Anderson artist Al Stine, who died earlier this year at age 93, made his name in the art world for other things besides golf. "He drew cartoons for Playboy (magazine)," May says, grinning. "He used to draw Christmas cards for Hugh Hefner." Two other Stine paintings hang in the Cobb's Glen clubhouse, and May says the late painter's work can be found all around Anderson.
What May mostly likes about the painting - besides that missing extra weight, of course - is how Stine made his subject look good. "Unfortunately, in the photo he used to paint from, my clubface was shut," May says. "Al took it home and (on the canvas) straightened that out."
Since buying the club 22 years ago, May - along with a partner, now deceased - has worked to keep the 1975 George Cobb design in shape and up to date. Once a private club, Cobb's Glen has been semi-private and open to outside play since 1991 and has become a popular choice for locals and visitors alike.
Certainly, the course has the credentials, having hosted two S.C. Amateur Championships (1978 and 1986) as well as an NGA (formerly Hooters) Tour stop. But in 2012, May realized - despite the economic downturn that has hit many golf courses hard - he needed to give the classic design a facelift.
"Any time you have a golf course more than 30 years old, it needs upkeep," he says. Last August, workers removed the original bent grass greens and installed Tif Eagle hybrid Bermuda - an improvement from a maintenance perspective as well as providing smooth, speedy surfaces year-round.
"We've gotten nothing but good comments" since the change, May says. "It actually has changed the atmosphere; everyone loved the layout but the greens kept getting worse. So we had to bite the bullet - but now the greens are up to the level of the rest of the golf course." He laughed. "The bunkers are next on the agenda."
Cobb's Glen reflects an old-style of design that offers mostly wide fairways and accessible greens, but penalizes players who stray into its thick Bermuda rough. Too, the new surfaces enhance the greens' contours and slopes, which range from subtle to dramatic.
At 7,002 yards (par 72) from the green (back) tees, Cobb's Glen is moderately long by modern standards. Seven par-4s measure 400 yards-plus, including the stout 436-yard ninth hole, the No. 1 handicap. Nos. 4 (par-5) and 5 (par-4) are tight driving holes, while the 405-yard sixth hole is "kind of a relief after those two," May says. "The iron shots into the greens are most important ones, especially when the greens are fast," as they currently are.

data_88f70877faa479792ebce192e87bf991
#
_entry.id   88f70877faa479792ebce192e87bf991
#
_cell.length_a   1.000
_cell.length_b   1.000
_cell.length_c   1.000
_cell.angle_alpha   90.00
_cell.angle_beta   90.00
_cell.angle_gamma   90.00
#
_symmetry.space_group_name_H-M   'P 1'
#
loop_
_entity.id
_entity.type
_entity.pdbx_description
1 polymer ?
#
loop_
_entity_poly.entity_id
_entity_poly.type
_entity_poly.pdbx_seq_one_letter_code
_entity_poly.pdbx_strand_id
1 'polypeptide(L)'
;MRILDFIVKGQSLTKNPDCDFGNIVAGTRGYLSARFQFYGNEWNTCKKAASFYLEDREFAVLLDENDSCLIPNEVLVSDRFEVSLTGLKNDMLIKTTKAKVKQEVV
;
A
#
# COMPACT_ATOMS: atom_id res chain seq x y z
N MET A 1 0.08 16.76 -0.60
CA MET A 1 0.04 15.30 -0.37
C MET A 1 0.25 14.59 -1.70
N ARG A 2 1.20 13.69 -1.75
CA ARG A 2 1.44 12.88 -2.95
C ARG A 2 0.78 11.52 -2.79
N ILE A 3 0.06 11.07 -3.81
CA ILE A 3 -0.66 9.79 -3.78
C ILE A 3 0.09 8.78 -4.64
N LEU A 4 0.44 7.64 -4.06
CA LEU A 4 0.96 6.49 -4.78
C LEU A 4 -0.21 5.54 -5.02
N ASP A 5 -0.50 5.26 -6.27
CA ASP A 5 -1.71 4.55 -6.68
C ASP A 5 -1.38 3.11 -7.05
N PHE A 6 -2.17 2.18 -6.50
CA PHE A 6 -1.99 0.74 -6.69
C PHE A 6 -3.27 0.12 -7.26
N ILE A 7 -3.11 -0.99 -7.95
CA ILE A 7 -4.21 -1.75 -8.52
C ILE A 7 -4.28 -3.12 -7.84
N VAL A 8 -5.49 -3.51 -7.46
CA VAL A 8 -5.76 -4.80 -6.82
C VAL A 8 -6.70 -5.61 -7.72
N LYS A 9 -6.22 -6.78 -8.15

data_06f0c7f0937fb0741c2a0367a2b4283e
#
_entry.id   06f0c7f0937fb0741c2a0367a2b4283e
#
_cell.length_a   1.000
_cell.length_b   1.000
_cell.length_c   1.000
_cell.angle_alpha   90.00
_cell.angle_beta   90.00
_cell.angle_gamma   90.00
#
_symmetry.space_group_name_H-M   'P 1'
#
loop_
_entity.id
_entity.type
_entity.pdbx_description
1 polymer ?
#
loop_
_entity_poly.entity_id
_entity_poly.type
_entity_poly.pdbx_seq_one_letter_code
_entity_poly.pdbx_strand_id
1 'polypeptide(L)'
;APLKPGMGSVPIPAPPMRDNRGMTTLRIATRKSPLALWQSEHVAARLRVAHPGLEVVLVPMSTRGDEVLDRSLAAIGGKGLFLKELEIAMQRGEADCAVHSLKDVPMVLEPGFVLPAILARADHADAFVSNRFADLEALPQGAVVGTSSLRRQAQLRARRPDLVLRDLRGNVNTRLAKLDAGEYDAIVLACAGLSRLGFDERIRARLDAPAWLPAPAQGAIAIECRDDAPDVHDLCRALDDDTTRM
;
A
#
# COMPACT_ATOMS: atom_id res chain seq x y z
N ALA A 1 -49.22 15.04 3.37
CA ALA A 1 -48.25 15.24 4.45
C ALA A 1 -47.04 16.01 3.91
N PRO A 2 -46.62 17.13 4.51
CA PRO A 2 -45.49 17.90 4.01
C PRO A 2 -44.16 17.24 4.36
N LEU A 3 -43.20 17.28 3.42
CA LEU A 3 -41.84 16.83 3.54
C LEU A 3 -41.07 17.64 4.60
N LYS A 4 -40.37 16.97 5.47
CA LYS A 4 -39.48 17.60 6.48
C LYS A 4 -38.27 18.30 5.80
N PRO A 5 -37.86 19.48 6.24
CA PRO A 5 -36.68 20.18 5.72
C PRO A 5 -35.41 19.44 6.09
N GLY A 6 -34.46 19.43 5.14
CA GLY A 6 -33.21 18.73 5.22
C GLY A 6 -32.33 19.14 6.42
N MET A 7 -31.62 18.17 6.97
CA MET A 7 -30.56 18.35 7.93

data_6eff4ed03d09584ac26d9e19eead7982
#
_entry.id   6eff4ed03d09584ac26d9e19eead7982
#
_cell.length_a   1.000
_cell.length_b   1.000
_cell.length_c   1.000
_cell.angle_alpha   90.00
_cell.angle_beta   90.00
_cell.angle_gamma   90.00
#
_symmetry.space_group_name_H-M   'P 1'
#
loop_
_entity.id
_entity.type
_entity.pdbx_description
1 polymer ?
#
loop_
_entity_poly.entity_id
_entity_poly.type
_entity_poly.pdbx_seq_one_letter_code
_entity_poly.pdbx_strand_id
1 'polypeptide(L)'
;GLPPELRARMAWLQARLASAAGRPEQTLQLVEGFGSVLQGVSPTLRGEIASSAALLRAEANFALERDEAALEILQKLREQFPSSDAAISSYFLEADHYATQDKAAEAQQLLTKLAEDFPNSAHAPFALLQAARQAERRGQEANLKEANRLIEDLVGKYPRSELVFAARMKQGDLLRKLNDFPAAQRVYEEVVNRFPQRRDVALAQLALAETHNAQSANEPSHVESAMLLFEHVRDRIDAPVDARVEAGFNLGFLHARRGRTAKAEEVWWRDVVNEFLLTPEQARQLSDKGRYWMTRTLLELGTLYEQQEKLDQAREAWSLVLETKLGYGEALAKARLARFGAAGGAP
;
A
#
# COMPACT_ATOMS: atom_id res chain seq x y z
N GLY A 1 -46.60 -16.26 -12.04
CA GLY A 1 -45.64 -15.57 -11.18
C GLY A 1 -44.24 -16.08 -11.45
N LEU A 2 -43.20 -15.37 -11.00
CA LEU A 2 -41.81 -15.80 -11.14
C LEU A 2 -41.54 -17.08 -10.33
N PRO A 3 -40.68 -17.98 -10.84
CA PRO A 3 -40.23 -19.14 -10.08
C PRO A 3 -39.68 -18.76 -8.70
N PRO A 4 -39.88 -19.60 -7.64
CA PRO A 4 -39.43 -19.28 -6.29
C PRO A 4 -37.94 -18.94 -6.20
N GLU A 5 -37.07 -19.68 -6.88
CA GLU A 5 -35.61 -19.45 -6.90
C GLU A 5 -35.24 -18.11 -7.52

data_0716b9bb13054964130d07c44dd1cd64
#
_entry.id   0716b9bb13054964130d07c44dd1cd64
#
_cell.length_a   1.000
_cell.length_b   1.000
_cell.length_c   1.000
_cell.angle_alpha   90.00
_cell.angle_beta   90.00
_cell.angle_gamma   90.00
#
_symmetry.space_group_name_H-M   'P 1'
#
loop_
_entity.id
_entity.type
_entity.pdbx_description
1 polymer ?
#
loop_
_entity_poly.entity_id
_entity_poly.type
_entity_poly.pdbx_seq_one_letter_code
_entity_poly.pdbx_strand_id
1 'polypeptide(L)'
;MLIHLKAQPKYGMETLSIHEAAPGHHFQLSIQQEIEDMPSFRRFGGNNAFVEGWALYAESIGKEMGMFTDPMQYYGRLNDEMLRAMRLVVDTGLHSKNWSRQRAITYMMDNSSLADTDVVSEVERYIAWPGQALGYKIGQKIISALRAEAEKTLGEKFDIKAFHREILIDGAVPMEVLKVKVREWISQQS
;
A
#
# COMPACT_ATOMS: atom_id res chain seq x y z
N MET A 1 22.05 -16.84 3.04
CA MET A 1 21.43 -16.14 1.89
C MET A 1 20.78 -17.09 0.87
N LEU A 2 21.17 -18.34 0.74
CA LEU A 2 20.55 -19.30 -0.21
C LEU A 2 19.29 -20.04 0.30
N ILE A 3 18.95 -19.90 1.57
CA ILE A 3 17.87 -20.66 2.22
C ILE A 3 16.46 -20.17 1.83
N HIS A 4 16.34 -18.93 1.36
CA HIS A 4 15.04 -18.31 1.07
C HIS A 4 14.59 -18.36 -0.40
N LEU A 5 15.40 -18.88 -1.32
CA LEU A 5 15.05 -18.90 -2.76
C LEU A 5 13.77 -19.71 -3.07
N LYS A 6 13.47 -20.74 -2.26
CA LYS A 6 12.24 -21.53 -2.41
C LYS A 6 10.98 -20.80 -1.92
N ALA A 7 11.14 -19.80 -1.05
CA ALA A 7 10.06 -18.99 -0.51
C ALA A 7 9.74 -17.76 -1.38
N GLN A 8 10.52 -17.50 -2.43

The quirkiest hole is the par-4 14th - "our Achilles heel," May says - which plays downhill to a pond, then uphill to an elevated green. With the fairway canting left-to-right, a mound added on the right prevents balls from scooting into the rough - or the water - and trees on the left that blocked too many shots were removed. The two-hole finish is solid, No. 17 demanding an approach over water to a steeply-sloped, back-to-front green and the par-4 18th requiring a long draw around trees in the left corner.
May says a big difference between Cobb's Glen now and in its private days is that "they didn't treat everyone well before, but now we try to make it relaxed and welcoming for everyone." With a downstairs card room/bar and an upstairs seating area, there's plenty of room for post-round reflection and socializing.
Rates are friendly, too: $30 weekdays, $39 weekends. Cobb's Glen is one of six courses in the area's AAG (All About Golf) Group, and multi-course packages are available. "It's a fun golf course to play," May says. "It won't beat you to death." Rather, it blends old-style design with modern playing features - though, alas, it can't take 50 pounds, or any strokes, off your game.
For information and/or tee times, call (864) 226-7688 or click here.